“Ticked off” (Weaponized insects)


A New Jersey congressman has convinced his colleagues the Pentagon should investigate whether the government once weaponized ticks, thus creating Lyme disease. This twisted tale has a second act in which the insidious insects are loosed and begin spreading the disease throughout the congressman’s home state.

The house unanimously approved Rep. Chris Smith’s amendment and according to Vice, the Department of Defense will investigate “whether any ticks or insects used in such experiments were released outside of any laboratory by accident or experiment design.”

Smith suspects the military may have considered ticks or other insects to be potential biological weapons delivery platforms during the Cold War. The alleged experiments were said to be carried out between 1950 and 1975 on Plum Island, N.Y., near New Jersey. Smith bases this mostly on the contents of Bitten: The Secret History of Lyme Disease and Biological Weapons by science journalist Kris Newby.

The author describes New Jersey as “ground zero of this outbreak,” with Smith’s district being especially hard hit. To be sure, the Garden State has had its share of the disease, including 5,092 reported cases in 2017. In the Vice article, Newby surmises that the military may have focused on rickettsia, a tick-borne germ  that acts like a virus.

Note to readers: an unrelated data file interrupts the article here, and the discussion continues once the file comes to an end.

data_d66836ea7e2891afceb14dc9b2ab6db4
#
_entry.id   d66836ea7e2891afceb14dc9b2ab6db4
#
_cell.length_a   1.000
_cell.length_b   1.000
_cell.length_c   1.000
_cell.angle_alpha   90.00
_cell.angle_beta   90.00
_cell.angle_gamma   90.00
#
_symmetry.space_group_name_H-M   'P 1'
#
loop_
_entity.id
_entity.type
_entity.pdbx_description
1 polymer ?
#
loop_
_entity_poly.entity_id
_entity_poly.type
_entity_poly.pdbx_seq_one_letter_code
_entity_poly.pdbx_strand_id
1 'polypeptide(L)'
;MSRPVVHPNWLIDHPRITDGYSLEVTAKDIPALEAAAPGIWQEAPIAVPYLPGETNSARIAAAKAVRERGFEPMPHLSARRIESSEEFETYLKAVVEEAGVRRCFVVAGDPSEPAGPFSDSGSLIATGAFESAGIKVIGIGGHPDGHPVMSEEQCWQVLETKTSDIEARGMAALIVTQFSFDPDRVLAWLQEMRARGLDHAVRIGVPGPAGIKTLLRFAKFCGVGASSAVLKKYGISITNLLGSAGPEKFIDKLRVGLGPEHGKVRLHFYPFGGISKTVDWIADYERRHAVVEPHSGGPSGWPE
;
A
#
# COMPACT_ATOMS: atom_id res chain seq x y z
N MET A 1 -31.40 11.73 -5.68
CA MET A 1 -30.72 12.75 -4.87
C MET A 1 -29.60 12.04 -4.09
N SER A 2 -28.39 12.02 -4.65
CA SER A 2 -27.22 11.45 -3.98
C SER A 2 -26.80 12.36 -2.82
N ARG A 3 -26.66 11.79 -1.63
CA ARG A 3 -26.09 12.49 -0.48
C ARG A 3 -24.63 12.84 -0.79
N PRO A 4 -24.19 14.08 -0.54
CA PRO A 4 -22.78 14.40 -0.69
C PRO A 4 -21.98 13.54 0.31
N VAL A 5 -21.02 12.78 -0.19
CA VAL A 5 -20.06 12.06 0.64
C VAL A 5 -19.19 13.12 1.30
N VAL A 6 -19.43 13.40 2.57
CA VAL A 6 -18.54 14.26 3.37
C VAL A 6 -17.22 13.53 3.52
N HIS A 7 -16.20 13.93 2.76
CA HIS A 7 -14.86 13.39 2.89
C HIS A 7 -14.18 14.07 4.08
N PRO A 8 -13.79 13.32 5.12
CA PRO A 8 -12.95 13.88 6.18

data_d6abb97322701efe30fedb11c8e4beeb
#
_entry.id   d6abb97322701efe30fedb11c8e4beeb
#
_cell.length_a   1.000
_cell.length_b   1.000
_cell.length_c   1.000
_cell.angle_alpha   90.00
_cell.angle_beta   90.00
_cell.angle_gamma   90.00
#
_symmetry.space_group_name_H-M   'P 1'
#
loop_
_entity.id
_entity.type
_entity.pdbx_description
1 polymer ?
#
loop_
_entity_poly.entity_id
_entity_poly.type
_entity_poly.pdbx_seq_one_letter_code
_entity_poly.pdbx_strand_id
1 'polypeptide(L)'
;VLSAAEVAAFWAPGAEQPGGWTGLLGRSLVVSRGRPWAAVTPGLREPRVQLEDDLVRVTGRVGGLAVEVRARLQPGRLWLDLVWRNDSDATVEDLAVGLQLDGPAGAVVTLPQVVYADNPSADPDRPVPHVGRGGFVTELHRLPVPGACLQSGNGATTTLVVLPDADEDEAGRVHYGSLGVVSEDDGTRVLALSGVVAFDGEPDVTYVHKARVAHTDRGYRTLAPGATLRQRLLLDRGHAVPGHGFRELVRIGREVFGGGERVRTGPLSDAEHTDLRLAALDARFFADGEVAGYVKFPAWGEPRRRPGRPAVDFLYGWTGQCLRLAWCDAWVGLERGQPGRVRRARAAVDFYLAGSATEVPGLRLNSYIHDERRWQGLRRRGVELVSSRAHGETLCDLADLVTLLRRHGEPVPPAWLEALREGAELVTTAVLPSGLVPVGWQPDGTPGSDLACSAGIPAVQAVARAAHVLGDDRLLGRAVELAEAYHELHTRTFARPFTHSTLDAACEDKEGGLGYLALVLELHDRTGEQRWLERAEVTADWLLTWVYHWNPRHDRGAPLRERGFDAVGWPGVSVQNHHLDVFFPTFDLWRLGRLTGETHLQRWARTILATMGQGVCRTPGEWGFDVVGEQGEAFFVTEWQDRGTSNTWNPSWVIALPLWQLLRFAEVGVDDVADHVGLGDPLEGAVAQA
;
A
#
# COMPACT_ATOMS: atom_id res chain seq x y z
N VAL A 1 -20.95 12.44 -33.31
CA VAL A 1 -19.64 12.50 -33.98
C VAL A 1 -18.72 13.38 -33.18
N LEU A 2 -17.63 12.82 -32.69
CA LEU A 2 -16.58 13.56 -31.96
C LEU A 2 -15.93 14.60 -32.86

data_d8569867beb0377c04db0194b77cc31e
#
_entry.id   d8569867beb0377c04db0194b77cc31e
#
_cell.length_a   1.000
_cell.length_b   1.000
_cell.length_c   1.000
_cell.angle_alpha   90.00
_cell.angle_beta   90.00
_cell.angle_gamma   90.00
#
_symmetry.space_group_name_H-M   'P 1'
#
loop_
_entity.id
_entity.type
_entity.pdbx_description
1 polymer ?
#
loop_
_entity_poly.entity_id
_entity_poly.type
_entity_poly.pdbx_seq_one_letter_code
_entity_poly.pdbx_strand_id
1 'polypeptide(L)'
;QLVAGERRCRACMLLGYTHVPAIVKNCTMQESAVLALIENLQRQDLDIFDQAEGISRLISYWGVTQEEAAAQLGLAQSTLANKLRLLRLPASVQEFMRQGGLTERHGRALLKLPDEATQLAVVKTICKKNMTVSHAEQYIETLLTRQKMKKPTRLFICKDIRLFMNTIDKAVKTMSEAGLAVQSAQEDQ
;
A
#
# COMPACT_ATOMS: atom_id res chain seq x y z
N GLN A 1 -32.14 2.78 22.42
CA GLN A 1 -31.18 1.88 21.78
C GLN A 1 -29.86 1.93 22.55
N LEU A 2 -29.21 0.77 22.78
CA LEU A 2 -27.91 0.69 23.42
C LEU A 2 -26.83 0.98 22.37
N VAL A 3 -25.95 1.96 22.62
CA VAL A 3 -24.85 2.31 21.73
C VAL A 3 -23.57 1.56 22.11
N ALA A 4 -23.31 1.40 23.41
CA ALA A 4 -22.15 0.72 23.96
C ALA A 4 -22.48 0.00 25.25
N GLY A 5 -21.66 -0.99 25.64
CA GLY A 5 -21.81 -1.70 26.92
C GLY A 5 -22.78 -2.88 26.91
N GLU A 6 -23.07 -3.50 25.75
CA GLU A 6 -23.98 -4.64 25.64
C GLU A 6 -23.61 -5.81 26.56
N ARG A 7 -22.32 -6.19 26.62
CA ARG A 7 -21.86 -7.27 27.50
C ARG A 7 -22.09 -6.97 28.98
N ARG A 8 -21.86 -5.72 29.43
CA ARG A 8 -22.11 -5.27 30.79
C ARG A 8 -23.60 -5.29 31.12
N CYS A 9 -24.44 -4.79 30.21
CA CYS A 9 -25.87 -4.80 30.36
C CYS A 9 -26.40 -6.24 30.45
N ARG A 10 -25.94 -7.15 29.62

But entomology experts say the notion of airborne chemical warfare via parasitic arachnids is inconsistent with history, geography, and science.

“There’s evidence that Lyme disease was here before Columbus,” said,Phil Baker, executive director for the American Lyme Disease Foundation. Besides that, he continued, Lyme disease is not fatal, making it an unlikely candidate for a potential biological weapon.

Richard Ostfeld, who holds a Ph.D. in disease ecology, agreed with Baker that the tick’s long history makes Smith’s conspiracy theory highly unlikely.

“Both the tick and the bacterium that cause Lyme disease are ancient creatures,” he explained. “There is strong scientific evidence that the present-day forms of this bacterium diverged from a common ancestor at least 60,000 years ago.” Also, a mummy found in the Alps and dating back more than 5,000 years showed traces of Lyme.

Not only is the disease not of recent vintage, but it is found throughout the United States, as well as Europe and Asia.

“The notion that Lyme was created on Plum Island doesn’t represent the real geographic distribution of the disease in recent decades,” Ostfeld said.

Smith, however, is hopeful that the investigation will reveal something akin to a 1950s SciFi flick. He further hopes this will lead to a cure and stated, “The millions of people suffering from Lyme and other tick-borne diseases deserve to know the truth.”

The likely truth, however, is that it’s the investigation which is sucking taxpayers dry.


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